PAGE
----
December 19th

Box #19 in our count down is Castorocauda…

Days 1-5 of the count down.
Days 6-10 in the count down
Days 11-15 of the count down
Days 16-20 of the count down
Days 21-25 of the count down
Castorocauda, the platypus beaver from Jurassic China

Castorocauda: the “Beaver Tail”

Castorocauda lived in middle to late Jurassic China, and is another example of how early mammals ranged into many different body plans and places in their environment. Many mammals and almost-mammals looked very different from the stereotypical mouse or opossum one usually thinks of when imagining the timid, furry creatures that scurried in the shadows of giant dinosaurs.

Fossils of Castorocauda preserve dense fur like an otter, and scales on its tail like a beaver, but it may have been just a little bit more like a platypus than the other two, because it is was from a group of animals called docodonts. Docodonts were about as close a relative to true mammals as a critter can be without actually being what scientists call a “crown mammal”.

In life, Castorocauda would have looked and behaved very much like a platypus (aside from the duckbill). It had teeth well suited for catching slippery fish, whiskers that could seek out shrimp and crawdads from the murky water, and webbed feet for swimming. It’s arms were relatively short and stout, with strong fingers and claws well suited for digging burrows. Even its ribs and spine show that it was a strong swimmer and good at digging, and would have waddled like a platypus. On the back legs, there is a spur just like male platypus.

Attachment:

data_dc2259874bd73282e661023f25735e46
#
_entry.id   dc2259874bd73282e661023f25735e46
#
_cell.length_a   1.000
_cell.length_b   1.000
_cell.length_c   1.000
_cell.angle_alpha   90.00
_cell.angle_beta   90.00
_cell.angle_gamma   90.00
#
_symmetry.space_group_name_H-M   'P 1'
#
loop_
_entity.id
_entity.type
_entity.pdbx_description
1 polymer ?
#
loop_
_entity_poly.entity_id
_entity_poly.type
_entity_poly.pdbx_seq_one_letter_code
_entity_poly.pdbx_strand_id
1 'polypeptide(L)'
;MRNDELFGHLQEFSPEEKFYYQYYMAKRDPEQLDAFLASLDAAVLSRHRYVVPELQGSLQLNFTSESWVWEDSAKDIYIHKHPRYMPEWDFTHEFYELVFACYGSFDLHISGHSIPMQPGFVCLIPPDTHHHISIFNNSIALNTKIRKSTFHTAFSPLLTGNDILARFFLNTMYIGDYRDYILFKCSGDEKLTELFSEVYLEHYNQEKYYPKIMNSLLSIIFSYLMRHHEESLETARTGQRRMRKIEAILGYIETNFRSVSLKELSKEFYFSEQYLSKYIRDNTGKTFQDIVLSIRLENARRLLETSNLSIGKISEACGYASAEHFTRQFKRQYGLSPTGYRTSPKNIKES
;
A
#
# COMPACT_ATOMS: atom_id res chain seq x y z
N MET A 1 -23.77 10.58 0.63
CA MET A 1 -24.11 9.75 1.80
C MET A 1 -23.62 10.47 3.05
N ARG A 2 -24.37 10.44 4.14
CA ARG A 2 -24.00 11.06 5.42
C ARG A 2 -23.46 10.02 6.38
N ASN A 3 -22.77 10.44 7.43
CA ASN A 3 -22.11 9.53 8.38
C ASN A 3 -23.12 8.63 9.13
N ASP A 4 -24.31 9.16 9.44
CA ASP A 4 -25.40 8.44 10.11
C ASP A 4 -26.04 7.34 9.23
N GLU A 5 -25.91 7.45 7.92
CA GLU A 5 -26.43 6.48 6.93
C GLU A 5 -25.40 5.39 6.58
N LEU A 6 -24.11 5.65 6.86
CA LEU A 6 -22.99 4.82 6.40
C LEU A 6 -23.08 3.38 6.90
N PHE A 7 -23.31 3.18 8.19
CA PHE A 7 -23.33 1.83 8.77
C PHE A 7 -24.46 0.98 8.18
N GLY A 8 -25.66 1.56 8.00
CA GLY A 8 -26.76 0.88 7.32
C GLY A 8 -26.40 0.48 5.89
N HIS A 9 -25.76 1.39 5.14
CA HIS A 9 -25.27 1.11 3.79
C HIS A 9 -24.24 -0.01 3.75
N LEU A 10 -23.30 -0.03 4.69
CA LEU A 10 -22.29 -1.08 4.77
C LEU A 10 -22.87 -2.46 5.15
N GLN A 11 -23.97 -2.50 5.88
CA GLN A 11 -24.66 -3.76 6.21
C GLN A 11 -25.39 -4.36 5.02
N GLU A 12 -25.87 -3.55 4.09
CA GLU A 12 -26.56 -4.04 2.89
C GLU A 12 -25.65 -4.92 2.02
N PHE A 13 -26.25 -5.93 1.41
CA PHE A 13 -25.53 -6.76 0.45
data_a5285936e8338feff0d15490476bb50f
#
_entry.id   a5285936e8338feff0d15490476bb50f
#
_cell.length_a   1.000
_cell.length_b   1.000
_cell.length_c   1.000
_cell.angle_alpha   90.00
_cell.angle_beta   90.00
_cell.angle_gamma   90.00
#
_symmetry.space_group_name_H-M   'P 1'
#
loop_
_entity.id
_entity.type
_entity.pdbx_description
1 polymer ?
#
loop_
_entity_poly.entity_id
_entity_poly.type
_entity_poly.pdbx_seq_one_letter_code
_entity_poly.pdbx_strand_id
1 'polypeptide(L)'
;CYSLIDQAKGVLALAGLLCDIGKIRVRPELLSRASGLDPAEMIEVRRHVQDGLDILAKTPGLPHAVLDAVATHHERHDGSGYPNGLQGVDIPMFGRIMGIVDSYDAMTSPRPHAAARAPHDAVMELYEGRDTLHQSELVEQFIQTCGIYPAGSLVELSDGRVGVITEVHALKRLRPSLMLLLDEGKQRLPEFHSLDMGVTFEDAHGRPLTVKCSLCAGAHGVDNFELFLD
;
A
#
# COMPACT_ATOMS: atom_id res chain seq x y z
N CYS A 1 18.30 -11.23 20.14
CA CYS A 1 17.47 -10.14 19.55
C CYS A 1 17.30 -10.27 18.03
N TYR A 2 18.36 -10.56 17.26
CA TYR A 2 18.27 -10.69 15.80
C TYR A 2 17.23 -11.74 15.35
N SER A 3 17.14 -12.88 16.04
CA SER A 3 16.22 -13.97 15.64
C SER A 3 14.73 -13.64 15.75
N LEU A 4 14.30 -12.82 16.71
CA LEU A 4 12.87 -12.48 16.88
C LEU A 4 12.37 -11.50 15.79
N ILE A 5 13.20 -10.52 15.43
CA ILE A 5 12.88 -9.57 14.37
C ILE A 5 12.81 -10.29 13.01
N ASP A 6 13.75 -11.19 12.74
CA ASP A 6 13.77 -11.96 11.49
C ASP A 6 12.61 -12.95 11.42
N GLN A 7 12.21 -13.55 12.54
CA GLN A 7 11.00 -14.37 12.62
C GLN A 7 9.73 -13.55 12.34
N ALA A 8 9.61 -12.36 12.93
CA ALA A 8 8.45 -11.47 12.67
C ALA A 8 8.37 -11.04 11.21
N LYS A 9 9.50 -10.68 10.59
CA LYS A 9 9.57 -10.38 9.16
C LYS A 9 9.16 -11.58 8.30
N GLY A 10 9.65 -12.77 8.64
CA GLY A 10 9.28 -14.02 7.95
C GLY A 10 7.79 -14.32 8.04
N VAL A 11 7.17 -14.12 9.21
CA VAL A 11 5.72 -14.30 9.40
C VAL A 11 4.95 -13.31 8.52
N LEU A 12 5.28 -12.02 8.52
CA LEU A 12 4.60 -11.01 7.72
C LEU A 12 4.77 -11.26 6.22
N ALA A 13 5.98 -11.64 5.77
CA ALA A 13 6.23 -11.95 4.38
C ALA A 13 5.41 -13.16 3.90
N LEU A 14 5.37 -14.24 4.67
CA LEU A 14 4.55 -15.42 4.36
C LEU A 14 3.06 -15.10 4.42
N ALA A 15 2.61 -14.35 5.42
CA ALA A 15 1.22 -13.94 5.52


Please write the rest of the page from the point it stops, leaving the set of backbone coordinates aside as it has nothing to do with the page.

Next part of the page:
It is possible that Castorocauda laid eggs like modern platypus. What makes a platypus a true mammal is not only parts of the skeleton that are invisible on the surface, but also the fact that mothers give milk to their young. What we don’t know, and possibly will never know, is if Castorocauda also produced milk.

5 thoughts on “December 19th

  1. Okay, so this is the one creature you’ve previously drawn before. I think it’s perfect due to how unique it is and that it will be February’s COTM. Another to point out is that the first instance of “Castorocauda lived in middle to” is unnecessary since the second instance is there and part of an actual article.
    I plan on doing something Paleozoic for today, but I need you to reply to my comment on your Ostafrikasaurus post to continue (plus those from the Guanlong, Dysalotosaurus, and Mamenchisaurus posts before it). Then I can go back to showcasing a prehistoric creature daily.


      1. That’s nice to hear, anyways, the critter that I’ll briefly talk about is Haikouitchys, a primitive chordate from the Cambrian of China. Its defined skull, plus some other characteristics have led to possibilities that it could be a basal craniate or basal chordate. It has a distinctive head and tail, with head having somewhere around 6-9 gills and the tail having a number of segments. A dorsal fin is located, starting from the middle of the back and surrounding the tail end. Haikouichthys is significant for being a possible ancestor to vertebrates, and close relatives include Myllokunmingia, Yunnanozoon, and Zhongjianichthys.


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